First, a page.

Public Input Sought to Address Waste Management Challenges

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Pterborough County is eager to find ways to extend the life expectancy of 17 years for the current Bensfort Road landfill by reducing the amount of garbage it receives from Peterborough City and County. The County is considering the implementation of a user-pay system to encourage more diversion through recycling.

According to County records, Cavan Monaghan has the dubious record of being the largest garbage generator per capita in the County, creating more than 237 kg per capita in the first nine months, compared to an average rate of 138 kg per capita across the County. Despite some recent initiatives, there has been limited success in garbage reduction across the township.

The County is considering the implementation of a user pay system next year, where municipalities will receive a waste allowance.  Its value will be based on a formula allocating two bags per week for residential properties and four bags for commercial properties at a fixed weight.  Surcharges will apply to townships exceeding their allotment, penalizing high volume garbage producing municipalities.

All waste collected curbside in the County and in municipal transfer stations is deposited at the Peterborough City and County Waste Management Facility (PCCWMF) otherwise known as the Bensfort landfill site.  This facility is managed by the City of Peterborough but revenues and expenses are shared equally between the City and County of Peterborough.  According to Tara Stephen, Manager of Waste Management for Peterborough County, the facility has a remaining life expectancy of seventeen years, and while that sounds high, establishing a new site has a 10 year lead time.  The prime objective of all County waste management activities is to increase the rate of diversion away from this location to further extend its life.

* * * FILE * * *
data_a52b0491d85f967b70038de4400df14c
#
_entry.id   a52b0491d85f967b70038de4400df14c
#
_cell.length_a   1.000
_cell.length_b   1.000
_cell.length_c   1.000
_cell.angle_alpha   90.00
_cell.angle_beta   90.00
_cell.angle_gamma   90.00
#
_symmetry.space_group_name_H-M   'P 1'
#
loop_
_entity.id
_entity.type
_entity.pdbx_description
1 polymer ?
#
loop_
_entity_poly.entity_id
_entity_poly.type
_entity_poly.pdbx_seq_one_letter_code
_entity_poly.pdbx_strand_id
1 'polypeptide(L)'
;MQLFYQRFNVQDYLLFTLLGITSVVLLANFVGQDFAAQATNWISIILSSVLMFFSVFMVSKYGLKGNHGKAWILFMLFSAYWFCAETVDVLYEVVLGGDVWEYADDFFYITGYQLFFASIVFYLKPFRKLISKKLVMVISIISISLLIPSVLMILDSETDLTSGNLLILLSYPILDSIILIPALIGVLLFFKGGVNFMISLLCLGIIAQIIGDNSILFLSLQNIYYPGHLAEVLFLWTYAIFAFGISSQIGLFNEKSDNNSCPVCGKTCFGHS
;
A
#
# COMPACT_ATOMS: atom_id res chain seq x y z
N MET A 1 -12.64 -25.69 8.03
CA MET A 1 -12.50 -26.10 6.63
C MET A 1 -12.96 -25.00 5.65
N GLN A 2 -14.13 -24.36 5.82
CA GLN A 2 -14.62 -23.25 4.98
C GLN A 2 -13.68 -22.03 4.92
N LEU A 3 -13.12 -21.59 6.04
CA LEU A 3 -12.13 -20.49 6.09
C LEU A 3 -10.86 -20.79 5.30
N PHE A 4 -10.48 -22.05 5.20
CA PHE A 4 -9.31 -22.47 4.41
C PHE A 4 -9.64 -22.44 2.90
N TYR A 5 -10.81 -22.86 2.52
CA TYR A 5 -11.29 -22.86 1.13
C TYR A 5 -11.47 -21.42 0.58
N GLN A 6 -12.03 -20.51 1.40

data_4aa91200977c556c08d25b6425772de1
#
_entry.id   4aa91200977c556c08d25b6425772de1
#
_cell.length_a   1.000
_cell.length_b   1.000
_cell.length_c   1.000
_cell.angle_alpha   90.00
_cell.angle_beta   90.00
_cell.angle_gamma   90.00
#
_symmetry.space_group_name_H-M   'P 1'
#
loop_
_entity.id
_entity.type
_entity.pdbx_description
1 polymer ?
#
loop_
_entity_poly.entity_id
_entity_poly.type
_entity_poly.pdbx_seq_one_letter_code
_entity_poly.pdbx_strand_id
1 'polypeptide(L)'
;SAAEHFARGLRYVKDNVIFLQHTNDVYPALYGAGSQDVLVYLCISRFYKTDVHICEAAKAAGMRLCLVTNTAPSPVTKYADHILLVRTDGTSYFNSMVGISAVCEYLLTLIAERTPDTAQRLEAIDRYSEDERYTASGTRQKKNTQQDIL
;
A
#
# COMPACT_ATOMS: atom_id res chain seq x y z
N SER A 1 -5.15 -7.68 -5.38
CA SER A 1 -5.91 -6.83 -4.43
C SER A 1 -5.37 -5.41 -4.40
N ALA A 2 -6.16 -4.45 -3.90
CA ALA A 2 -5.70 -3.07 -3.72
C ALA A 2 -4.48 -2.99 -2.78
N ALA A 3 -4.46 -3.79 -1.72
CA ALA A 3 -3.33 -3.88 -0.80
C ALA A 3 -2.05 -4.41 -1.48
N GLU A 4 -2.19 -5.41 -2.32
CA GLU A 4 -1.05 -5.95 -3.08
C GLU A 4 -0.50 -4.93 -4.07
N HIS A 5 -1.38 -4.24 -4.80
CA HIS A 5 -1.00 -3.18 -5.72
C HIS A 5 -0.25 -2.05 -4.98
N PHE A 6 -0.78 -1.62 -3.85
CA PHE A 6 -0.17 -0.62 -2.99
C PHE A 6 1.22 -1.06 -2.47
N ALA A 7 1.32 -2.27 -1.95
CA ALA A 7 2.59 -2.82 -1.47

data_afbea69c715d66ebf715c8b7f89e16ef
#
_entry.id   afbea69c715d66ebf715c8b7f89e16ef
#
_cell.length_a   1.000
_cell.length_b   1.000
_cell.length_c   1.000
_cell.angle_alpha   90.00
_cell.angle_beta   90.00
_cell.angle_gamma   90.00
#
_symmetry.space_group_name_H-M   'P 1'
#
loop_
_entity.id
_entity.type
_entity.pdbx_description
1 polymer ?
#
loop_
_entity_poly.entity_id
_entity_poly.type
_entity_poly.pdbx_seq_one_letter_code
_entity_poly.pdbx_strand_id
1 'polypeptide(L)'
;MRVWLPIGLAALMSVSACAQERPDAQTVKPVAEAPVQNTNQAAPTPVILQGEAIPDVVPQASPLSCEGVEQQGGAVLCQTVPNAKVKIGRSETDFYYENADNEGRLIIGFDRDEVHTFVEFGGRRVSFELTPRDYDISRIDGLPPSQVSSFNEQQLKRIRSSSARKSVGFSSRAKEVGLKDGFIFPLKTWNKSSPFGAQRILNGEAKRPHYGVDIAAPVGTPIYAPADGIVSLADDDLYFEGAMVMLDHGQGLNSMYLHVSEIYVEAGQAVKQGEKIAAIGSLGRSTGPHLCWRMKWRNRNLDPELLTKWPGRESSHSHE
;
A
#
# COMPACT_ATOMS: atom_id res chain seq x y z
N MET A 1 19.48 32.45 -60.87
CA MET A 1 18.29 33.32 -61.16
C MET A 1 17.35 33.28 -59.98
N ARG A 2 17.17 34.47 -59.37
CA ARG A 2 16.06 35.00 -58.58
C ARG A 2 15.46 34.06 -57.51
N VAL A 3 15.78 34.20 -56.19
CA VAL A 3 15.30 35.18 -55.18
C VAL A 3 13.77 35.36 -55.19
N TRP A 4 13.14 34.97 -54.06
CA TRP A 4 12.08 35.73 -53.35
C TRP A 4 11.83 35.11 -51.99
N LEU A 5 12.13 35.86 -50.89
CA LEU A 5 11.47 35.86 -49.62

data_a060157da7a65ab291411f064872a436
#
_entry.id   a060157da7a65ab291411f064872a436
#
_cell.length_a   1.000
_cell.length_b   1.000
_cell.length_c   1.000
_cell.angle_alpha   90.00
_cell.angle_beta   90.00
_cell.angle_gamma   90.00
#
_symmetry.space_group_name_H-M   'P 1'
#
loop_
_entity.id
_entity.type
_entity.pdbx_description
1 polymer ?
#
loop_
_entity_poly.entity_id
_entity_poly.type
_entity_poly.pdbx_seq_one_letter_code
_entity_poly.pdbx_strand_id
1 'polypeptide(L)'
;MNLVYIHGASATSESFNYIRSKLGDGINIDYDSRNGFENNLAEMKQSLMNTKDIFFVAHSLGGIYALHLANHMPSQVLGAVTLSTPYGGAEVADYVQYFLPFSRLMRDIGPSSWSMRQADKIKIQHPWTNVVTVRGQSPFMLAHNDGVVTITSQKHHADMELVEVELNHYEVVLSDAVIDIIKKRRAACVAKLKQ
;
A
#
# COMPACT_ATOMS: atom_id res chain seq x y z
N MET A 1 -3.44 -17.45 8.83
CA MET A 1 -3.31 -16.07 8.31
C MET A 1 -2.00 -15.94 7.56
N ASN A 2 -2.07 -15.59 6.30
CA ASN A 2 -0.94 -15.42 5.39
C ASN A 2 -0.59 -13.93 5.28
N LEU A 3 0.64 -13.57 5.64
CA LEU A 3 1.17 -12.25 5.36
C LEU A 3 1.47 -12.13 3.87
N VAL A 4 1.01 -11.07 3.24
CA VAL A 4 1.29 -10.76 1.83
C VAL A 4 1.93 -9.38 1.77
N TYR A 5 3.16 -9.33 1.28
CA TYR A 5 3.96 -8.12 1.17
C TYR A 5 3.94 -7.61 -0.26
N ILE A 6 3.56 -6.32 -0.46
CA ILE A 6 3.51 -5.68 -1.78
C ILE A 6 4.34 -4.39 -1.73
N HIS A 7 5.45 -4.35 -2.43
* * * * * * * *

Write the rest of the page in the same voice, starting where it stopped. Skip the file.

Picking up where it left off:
For the first nine months of 2018, the County experienced a 650 tonne reduction in garbage over 2017 levels, with Cavan Monaghan contributing a 14 tonne reduction during that period.  This pales in comparison to the reduction achieved by Dour-Dummer, whose volumes fell by 550 tonnes in the same period.  They attribute that success to the introduction of a Clear Bag program for residential waste collection.

Further steps are required to make significant inroads in the reduction of waste generated in Cavan Monaghan.  Director of Public Works Wayne Hancock requested Council consider some of the initiatives that have been most effective in neighbouring townships along with some other changes to encourage reuse and recycling and reduce our waste prior to the introduction of financial penalties.

Some of the waste management program changes under consideration are the introduction of a the Douro-Dummer style clear bag program, the elimination of collection costs from the tax levy and introduced a user pay system where each resident pays an amount for each bag of garbage using a bag tag system which has been introduced in Asphodel-Norwood, reducing the frequency of curbside waste collection to biweekly and limiting residential garbage to one bag per week.

Before making any change, the Director asked for a public survey to seek input about current waste management programs and possible changes to the Curbside Collection and Transfer Station Program.   Staff will prepare and administer this survey in the next few months.  KG

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